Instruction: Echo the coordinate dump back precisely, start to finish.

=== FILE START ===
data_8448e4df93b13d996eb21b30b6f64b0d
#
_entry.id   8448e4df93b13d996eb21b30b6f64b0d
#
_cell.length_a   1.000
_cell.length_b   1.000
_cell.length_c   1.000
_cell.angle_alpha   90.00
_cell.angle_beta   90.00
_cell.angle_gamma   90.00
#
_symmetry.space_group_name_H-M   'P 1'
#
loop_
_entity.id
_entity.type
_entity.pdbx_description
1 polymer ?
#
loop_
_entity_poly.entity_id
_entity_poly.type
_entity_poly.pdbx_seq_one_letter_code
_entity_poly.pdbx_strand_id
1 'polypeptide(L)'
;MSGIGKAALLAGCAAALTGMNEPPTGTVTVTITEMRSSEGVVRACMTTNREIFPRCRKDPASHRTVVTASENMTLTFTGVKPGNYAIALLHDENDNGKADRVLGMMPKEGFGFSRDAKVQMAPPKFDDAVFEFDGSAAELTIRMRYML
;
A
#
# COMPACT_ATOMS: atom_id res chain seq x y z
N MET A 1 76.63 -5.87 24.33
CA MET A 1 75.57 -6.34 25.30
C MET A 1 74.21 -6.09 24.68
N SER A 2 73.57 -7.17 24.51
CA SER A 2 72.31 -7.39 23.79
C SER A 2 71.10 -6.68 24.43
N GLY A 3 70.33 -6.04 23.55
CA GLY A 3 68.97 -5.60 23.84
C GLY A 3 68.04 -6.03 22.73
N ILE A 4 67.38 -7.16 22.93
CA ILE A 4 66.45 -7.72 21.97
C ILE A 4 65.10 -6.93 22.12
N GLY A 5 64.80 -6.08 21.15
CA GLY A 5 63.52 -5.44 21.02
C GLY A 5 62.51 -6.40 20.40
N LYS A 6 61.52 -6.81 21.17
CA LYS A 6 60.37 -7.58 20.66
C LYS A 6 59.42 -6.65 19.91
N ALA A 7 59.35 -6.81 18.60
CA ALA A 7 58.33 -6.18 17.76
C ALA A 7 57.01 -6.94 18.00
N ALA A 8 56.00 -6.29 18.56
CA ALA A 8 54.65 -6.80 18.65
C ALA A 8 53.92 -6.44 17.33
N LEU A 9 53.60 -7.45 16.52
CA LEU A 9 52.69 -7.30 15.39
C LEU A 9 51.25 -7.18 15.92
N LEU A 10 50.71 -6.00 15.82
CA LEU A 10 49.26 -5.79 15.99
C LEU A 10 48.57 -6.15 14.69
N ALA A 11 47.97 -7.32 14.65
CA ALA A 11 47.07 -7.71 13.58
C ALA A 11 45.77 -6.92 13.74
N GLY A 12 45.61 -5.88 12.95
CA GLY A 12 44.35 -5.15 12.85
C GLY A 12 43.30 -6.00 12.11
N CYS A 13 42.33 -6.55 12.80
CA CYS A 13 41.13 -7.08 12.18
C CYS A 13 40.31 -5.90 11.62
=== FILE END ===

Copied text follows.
data_8448e4df93b13d996eb21b30b6f64b0d
#
_entry.id   8448e4df93b13d996eb21b30b6f64b0d
#
_cell.length_a   1.000
_cell.length_b   1.000
_cell.length_c   1.000
_cell.angle_alpha   90.00
_cell.angle_beta   90.00
_cell.angle_gamma   90.00
#
_symmetry.space_group_name_H-M   'P 1'
#
loop_
_entity.id
_entity.type
_entity.pdbx_description
1 polymer ?
#
loop_
_entity_poly.entity_id
_entity_poly.type
_entity_poly.pdbx_seq_one_letter_code
_entity_poly.pdbx_strand_id
1 'polypeptide(L)'
;MSGIGKAALLAGCAAALTGMNEPPTGTVTVTITEMRSSEGVVRACMTTNREIFPRCRKDPASHRTVVTASENMTLTFTGVKPGNYAIALLHDENDNGKADRVLGMMPKEGFGFSRDAKVQMAPPKFDDAVFEFDGSAAELTIRMRYML
;
A
#
# COMPACT_ATOMS: atom_id res chain seq x y z
N MET A 1 76.63 -5.87 24.33
CA MET A 1 75.57 -6.34 25.30
C MET A 1 74.21 -6.09 24.68
N SER A 2 73.57 -7.17 24.51
CA SER A 2 72.31 -7.39 23.79
C SER A 2 71.10 -6.68 24.43
N GLY A 3 70.33 -6.04 23.55
CA GLY A 3 68.97 -5.60 23.84
C GLY A 3 68.04 -6.03 22.73
N ILE A 4 67.38 -7.16 22.93
CA ILE A 4 66.45 -7.72 21.97
C ILE A 4 65.10 -6.93 22.12
N GLY A 5 64.80 -6.08 21.15
CA GLY A 5 63.52 -5.44 21.02
C GLY A 5 62.51 -6.40 20.40
N LYS A 6 61.52 -6.81 21.17
CA LYS A 6 60.37 -7.58 20.66
C LYS A 6 59.42 -6.65 19.91
N ALA A 7 59.35 -6.81 18.60
CA ALA A 7 58.33 -6.18 17.76
C ALA A 7 57.01 -6.94 18.00
N ALA A 8 56.00 -6.29 18.56
CA ALA A 8 54.65 -6.80 18.65
C ALA A 8 53.92 -6.44 17.33
N LEU A 9 53.60 -7.45 16.52
CA LEU A 9 52.69 -7.30 15.39
C LEU A 9 51.25 -7.18 15.92
N LEU A 10 50.71 -6.00 15.82
CA LEU A 10 49.26 -5.79 15.99
C LEU A 10 48.57 -6.15 14.69
N ALA A 11 47.97 -7.32 14.65
CA ALA A 11 47.07 -7.71 13.58
C ALA A 11 45.77 -6.92 13.74
N GLY A 12 45.61 -5.88 12.95
CA GLY A 12 44.35 -5.15 12.85
C GLY A 12 43.30 -6.00 12.11
N CYS A 13 42.33 -6.55 12.80
CA CYS A 13 41.13 -7.08 12.18
C CYS A 13 40.31 -5.90 11.62